Great War (1914-1918): England: Armistice Day 1918 - Educational Travel Lesson Plan

Educational Travel Lesson Plans

Great War (1914-1918): England: Armistice Day 1918

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Description

Students in this lesson will identify, understand and be able to explain the basic facts behind what happened in London and in Flanders in the last days of the Great War, the British public’s reaction to the war, and the story behind Remembrance Day (Armistice Day) in England and around the world, not only in 1918 but also today.

Subjects

English / Language Arts

European History

World History

World Geography

Grade Level

11-12

Duration

90 minutes

Tour Links

  • Big Ben
  • Houses of Parliament
  • Westminster Abbey
  • Trafalgar Square
  • Imperial War Museum, London
  • Flanders, Belgium

Essential Questions

  • What were the facts behind the signing of the armistice that ended the fighting on the Western Front in November 1918? 
  • Who was Wilfred Owen?  Is his poem Dulce Et Decorum Est an accurate portrayal of the horrors of a gas attack on the Western Front?
  • Who was Lt. Col. John McCrae?  What inspired him to write the poem In Flanders Fields?
  • How did Londoners react to the news of an armistice in 1918?
  • What does the red poppy mean as a symbol for the British public today?

Key Terms

See above for key literary characters from the Great War.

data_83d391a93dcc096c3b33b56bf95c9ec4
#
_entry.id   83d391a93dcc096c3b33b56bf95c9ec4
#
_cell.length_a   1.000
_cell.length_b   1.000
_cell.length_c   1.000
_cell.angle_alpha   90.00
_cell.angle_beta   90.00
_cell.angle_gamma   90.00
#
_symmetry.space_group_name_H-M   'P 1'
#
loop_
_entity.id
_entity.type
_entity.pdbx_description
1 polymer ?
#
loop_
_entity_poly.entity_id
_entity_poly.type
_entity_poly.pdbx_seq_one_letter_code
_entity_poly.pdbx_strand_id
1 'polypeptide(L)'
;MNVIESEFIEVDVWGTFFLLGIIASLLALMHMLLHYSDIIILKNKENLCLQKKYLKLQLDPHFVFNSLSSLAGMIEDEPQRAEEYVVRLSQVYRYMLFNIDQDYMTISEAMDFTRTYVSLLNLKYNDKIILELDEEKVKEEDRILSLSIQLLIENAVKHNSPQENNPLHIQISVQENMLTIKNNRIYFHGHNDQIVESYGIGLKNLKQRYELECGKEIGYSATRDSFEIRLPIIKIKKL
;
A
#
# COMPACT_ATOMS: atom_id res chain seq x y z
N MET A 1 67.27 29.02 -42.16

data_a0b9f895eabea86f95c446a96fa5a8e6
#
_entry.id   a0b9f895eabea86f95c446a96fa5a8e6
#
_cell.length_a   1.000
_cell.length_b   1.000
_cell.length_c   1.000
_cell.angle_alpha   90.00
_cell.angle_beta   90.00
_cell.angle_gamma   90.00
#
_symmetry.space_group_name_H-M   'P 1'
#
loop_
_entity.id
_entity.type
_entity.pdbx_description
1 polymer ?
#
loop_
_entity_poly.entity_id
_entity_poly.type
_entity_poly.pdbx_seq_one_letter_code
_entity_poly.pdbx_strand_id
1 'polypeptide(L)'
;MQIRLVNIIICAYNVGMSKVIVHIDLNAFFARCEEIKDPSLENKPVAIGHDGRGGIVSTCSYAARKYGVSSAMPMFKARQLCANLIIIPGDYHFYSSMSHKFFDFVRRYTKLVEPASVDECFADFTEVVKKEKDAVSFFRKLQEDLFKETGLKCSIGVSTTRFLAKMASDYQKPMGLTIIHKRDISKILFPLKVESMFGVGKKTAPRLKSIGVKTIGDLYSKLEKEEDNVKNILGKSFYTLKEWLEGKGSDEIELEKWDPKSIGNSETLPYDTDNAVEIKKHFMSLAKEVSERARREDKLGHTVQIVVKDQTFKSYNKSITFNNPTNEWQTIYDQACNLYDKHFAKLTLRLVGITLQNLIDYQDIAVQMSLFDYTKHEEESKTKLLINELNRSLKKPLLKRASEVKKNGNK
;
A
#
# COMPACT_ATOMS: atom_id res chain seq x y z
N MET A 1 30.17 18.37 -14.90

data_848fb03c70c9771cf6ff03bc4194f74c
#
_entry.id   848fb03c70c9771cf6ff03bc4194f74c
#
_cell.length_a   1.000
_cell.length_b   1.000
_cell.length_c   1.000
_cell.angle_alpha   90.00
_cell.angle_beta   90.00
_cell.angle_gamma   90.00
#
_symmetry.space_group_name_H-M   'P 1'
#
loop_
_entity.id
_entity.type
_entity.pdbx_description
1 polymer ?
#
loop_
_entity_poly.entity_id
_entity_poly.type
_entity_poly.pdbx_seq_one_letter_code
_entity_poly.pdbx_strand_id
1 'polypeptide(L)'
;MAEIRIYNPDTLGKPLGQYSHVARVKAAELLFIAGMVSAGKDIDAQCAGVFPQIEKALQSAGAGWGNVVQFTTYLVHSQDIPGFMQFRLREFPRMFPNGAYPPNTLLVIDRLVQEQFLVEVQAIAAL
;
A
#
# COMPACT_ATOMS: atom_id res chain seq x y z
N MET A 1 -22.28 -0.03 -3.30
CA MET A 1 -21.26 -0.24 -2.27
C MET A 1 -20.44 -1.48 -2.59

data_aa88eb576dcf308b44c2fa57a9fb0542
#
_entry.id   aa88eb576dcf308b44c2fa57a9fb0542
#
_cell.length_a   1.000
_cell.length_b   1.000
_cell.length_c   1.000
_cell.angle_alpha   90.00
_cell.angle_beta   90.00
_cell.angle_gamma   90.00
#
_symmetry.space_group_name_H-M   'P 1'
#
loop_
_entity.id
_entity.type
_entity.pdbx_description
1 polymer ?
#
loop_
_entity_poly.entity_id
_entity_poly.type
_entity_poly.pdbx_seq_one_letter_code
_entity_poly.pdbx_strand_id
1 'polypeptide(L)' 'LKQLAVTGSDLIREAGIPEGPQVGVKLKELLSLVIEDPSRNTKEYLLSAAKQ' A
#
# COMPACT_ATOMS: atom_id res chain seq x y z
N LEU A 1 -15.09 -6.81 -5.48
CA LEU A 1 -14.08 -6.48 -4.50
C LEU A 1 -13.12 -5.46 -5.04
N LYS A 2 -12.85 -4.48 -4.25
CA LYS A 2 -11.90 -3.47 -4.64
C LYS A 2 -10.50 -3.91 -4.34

• Armistice
  • Belgium / Flanders
  • British Empire
  • Cenotaph
  • Great War
  • George V, King of the United Kingdom and the British Dominions, 1911-1936
  • Parliament
  • Poppies

Official Radio from Paris - 6:01 A.M., Nov. 11, 1918. Marshal Foch to the Commander-in-Chief. 

1. Hostilities will be stopped on the entire front beginning at 11 o'clock, November 11th (French hour).
2. The Allied troops will not go beyond the line reached at that hour on that date until further orders.

[signed]           
MARSHAL FOCH
5:45 A.M. 

At 11:00 local time on 11 Nov 1918, after four long years facing the horror of trench warfare, soldiers in Flanders and across France fired their last shots with the coming of the cease fire.  The carnage was over.  Millions of men on all sides had given the ultimate sacrifice for ideas that most never really understood. Millions more would forever be scarred, both physically and mentally, by the horrors of war.  In the end, the terrors of a new type of warfare: the trench system and gas attacks, unthinkable only a generation earlier, would permanently ingrain themselves on a collective British and European consciousness.  During and after the war, new political, social and intellectual philosophies would arise to challenge old ideas.  When it ended, Big Ben rang out for the first time since 1914.  Citizens all over London, including women over 30 recently granted suffrage by the 1918 Representation of the People Act, flowed into the streets and paused for two minutes of silence in remembrance of those that had died before breaking into spontaneous celebrations that would ultimately last for days, a scene that would be repeated in various places across the British Empire.   Poets such as British soldier Wilfred Owen and Canadian officer Lt. Col. John McCrae wrote works that would forever memorialize the deeds of British and empire soldiers who had served at the front.  The simple red poppy, a delicate flower that seemed to spring up everywhere on the killing fields of Flanders, soon became a national and international symbol for those who had been lost in the war.